This course will explore the human dimensions and implications of ethnic diversity in the United States, focusing on New York City. The course utilizes a variety of methods to introduce students to the multicultural city, beginning in the classroom but ending with fieldwork in a specific New York neighborhood. A GOG 321 is equivalent in content to A LCS 321 and A EAS 321; only one of the three courses may be taken for credit. Prerequisite(s): A GOG 102 or 102Z or 120Z or 125 or 160 or 160Z or 220,or 240. [OD SS]



A USP 328 (= A GOG 328 and A WSS 328) Gender, Space and Place (3) (= present PLN 328)

Power relations and categories of social difference are reflected by dramatic inequalities in local environments, and in the quantity and quality of available space. This course examines, through the lenses of feminist geography and planning, how space is invested with social meaning. It discusses how the built environment affects and reflects relations of gender, sexuality and ethnicity, and considers how these social classifications produce “geographies of difference.” Gender is also related to nationalism, colonialism, “geographic skills,” and feminist research methodologies. Prerequisite(s): A GOG 125 or A PLN 220 or permission of instructor.



A USP 330 (=A GOG 330) Principles of Environmental Management (3) (present PLN 330)

Examines issues and problems arising from the interactions between humans and their physical environment. Explores the degradation of environmental systems resulting from human use and modification, as well as the impact of environmental processes on human systems. The policy options for dealing with environmental issues and problems are investigated. Prerequisite(s): A GOG 101 and either A GOG 201 or A PLN 220; or permission of instructor. [OD]



A USP 420 Introduction to Real Estate Development (3) (present PLN 420)

A general introduction to real estate development as an important element in the urban economy and as a field of urban planning activity. Covers legal, economic, and financial perspectives. Emphasis is placed on market analysis and mortgage finance for residential real estate. Prerequisite(s): A PLN 220, or permission of instructor.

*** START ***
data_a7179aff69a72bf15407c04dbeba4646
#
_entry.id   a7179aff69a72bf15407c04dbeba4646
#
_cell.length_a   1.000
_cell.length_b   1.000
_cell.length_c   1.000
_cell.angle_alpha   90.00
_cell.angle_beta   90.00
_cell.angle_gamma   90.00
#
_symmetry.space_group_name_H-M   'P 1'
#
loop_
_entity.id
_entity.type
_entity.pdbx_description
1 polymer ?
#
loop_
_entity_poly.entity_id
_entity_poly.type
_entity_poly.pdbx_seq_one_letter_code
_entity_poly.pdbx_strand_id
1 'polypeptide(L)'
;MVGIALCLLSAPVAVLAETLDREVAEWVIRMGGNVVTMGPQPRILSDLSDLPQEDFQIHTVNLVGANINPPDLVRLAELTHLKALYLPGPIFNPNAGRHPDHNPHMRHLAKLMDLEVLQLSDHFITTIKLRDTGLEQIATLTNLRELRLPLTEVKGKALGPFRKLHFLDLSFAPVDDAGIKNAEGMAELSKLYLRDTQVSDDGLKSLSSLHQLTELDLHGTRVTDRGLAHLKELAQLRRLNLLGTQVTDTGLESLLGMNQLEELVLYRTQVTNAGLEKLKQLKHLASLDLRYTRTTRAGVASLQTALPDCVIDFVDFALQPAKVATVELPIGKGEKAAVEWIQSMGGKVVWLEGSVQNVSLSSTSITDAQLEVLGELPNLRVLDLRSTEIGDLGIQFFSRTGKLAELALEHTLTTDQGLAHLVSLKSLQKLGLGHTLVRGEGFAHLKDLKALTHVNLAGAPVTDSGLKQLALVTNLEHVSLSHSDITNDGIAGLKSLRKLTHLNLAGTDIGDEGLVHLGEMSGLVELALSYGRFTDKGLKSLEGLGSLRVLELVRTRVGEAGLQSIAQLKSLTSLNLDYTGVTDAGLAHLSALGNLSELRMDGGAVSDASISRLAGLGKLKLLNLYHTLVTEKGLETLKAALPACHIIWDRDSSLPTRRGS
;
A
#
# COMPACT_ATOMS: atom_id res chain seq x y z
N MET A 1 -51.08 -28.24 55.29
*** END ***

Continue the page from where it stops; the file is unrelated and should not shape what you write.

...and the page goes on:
A USP 425 Community Development and Neighborhood Planning (3) (present PLN 425)

Examines the challenges and opportunities of neighborhood and community planning, with an emphasis on older cities and neighborhoods. Assesses the relationship between neighborhood decline and other problems and obstacles faced by urban areas (e.g., concentrated poverty, loss of employment opportunities, discrimination and red-lining, fiscal disparities, etc.) Case studies of neighborhood and community development initiatives in various American cities are examined to explore the causes and consequences of neighborhood decline, and possible strategies for reversing community decline. Prerequisite(s): A GOG 125 or A PLN 220.



A USP 426 Community Development and Neighborhood Planning Workshop (1–4) (presently PLN 426)

Provides students an opportunity to obtain “real world” experience assisting a local community or neighborhood group. Students work under supervision on both team and individual projects that address specific needs of communities (e.g. housing, education, public safety, transportation, health) in the Capital District. Prerequisite(s): A PLN 425.



A USP 430/Z (= A GOG 430/Z) Environmental Planning (3) (present PLN 430)

Environmental planning is much more than preservation of pristine land. Through the examination of environmental movements, energy policy, the land use-transportation nexus, environmental justice, and environmental policy formation, at the end of this course, students will be able to: (1) identify how normative bias influences planning and policy choices; (2) describe major conflicts in environmental planning and policy; and (3) understand the relationship of scale and environmental planning/policy options. Prerequisite(s): A PLN 220 or permission of instructor.



A USP 432 Parks, Preservation, and Heritage Planning (3) (present PLN 432)